Saturday, December 21, 2019

Zora Neale Hurston’s Individualism

From The National Review:
Zora Neale Hurston didn’t want to be a black writer, at least not in the way that others insisted on it: “From what I had read and heard, Negroes were supposed to write about the Race Problem. I was and am thoroughly sick of the subject,” she wrote in her 1942 memoir, Dust Tracks on a Road. “My interest lies in what makes a man or a woman do such-and-such regardless of his color.”
If she sounds sort of like a conservative, that’s because she was one. The author of what is arguably the most celebrated novel by an African-American woman — Their Eyes Were Watching God, published in 1937 — was a Republican who despised identity politics. “I am not tragically colored,” she wrote in 1928. “I do not belong to the sobbing school of Negrohood who hold that nature somehow has given them a low-down dirty deal and whose feelings are all hurt about it.”

We’re still enjoying her company today. Although Hurston died in 1960, she hit No. 2 on the New York Times best-seller list last year with Barracoon, based on her interviews in 1927 with an 86-year-old man who was the last living person to have been transported in slavery from Africa to the United States. And on January 14 HarperCollins will release Hitting a Straight Lick with a Crooked Stick, a new collection of Hurston’s short stories, including eight “lost” tales that haven’t appeared in print since their original publication.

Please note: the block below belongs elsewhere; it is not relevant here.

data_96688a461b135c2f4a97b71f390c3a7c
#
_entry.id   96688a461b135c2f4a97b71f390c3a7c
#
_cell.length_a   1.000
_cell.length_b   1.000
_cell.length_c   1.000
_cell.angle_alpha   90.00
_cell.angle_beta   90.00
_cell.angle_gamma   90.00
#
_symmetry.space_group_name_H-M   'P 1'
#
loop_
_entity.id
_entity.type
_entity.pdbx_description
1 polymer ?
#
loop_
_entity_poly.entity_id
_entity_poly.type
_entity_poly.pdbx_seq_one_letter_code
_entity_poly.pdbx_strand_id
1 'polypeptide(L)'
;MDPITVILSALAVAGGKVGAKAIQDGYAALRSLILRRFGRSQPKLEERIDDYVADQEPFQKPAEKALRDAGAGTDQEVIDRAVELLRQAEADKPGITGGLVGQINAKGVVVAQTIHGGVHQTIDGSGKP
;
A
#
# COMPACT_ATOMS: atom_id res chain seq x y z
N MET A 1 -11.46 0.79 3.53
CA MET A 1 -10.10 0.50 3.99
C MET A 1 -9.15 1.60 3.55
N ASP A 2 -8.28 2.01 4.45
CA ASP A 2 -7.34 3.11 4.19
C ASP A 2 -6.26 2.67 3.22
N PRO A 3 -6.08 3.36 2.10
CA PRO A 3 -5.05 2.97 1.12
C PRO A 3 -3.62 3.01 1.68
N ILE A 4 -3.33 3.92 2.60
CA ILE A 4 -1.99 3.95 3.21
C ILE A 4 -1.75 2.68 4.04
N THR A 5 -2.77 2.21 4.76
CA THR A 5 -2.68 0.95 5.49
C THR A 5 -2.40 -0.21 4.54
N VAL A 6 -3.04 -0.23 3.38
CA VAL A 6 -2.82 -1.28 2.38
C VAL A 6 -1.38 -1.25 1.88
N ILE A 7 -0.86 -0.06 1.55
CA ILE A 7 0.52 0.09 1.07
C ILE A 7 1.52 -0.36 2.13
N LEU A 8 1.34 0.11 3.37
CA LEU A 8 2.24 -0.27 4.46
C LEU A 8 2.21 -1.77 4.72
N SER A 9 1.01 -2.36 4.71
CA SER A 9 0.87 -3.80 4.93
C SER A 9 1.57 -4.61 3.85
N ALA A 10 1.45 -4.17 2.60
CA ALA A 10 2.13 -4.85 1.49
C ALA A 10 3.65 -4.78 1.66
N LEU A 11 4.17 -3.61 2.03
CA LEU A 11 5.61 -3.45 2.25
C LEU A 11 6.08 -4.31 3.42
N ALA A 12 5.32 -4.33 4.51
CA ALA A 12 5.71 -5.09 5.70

Despite this, her academic champions are doing their best to ensure the new collection doesn’t get picked up by the Conservative Book Club. The introduction by editor Genevieve West deploys the Left’s favorite buzzwords, citing Hurston’s “intersectionality” and praising her for “interrogating the politics of gender and class.” Separately, Hurston biographer Valerie Boyd has maintained that “we don’t know how she would have responded” to modern political figures and their beliefs. (Read more.)

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